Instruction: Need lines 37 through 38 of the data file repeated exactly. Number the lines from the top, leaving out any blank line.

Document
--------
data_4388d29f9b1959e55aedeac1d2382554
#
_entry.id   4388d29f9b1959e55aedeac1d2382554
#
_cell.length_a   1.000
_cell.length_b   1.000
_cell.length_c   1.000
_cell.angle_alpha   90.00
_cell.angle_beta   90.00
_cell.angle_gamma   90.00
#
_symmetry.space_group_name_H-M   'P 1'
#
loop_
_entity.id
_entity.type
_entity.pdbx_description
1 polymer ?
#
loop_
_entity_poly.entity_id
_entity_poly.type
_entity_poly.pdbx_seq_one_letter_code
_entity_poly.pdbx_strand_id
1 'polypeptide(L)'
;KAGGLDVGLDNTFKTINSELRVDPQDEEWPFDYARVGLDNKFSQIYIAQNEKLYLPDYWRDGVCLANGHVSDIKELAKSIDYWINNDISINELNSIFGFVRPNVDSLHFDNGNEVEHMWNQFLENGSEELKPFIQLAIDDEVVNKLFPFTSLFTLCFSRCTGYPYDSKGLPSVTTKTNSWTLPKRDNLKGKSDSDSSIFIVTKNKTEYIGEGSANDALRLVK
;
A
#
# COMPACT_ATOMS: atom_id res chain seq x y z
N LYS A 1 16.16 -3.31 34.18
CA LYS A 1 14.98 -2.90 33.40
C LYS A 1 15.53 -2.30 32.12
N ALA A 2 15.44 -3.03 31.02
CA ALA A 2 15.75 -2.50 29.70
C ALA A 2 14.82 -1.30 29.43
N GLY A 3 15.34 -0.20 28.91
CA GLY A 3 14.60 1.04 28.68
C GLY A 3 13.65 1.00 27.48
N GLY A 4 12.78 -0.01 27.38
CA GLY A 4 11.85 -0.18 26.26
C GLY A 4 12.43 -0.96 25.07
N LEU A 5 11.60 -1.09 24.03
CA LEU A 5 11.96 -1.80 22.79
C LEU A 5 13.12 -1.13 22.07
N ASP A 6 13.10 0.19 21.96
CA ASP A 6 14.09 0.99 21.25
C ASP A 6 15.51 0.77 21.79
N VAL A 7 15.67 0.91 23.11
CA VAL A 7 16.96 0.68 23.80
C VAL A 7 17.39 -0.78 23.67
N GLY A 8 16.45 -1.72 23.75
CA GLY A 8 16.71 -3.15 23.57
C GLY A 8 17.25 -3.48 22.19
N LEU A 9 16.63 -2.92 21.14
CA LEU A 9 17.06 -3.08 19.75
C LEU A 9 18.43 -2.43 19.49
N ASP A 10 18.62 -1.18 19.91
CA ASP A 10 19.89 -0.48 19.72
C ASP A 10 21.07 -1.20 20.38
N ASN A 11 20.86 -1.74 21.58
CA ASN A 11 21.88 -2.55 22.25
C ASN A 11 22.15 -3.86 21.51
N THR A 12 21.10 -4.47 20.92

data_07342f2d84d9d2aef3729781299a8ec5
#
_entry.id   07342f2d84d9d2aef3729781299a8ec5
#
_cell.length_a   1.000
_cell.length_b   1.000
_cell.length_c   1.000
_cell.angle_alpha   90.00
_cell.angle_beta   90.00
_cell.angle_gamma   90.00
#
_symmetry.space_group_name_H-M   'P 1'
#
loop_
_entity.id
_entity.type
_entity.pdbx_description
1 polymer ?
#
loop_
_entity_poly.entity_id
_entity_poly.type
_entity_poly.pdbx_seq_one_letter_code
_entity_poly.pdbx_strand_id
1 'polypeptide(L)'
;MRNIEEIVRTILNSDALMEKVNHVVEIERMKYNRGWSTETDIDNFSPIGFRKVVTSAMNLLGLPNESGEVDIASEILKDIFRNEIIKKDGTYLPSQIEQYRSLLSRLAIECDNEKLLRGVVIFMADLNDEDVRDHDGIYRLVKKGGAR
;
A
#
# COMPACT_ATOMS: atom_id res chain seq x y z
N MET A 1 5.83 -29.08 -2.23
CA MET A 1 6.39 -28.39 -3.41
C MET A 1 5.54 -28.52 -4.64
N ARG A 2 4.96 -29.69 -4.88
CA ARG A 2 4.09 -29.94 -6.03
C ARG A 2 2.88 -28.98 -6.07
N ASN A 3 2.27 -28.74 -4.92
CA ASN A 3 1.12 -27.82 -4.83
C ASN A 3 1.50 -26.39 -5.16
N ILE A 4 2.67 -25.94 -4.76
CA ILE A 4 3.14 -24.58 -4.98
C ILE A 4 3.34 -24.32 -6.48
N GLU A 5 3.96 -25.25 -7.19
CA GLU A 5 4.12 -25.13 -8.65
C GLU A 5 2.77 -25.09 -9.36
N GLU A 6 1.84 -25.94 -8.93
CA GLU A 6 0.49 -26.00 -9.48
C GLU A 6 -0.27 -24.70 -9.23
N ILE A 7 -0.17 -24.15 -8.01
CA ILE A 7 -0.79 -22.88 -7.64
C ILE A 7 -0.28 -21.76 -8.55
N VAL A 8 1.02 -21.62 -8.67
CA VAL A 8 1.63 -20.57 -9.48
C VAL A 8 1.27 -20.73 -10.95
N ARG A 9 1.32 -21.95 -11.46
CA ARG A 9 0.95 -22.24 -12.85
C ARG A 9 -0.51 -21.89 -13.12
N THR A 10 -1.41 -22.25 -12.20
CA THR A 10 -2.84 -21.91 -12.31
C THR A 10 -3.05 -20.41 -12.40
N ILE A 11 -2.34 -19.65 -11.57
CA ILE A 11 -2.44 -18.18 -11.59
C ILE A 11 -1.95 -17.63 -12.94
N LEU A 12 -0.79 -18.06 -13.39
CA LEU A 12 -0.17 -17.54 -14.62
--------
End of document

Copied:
N GLY A 3 15.34 -0.20 28.91
CA GLY A 3 14.60 1.04 28.68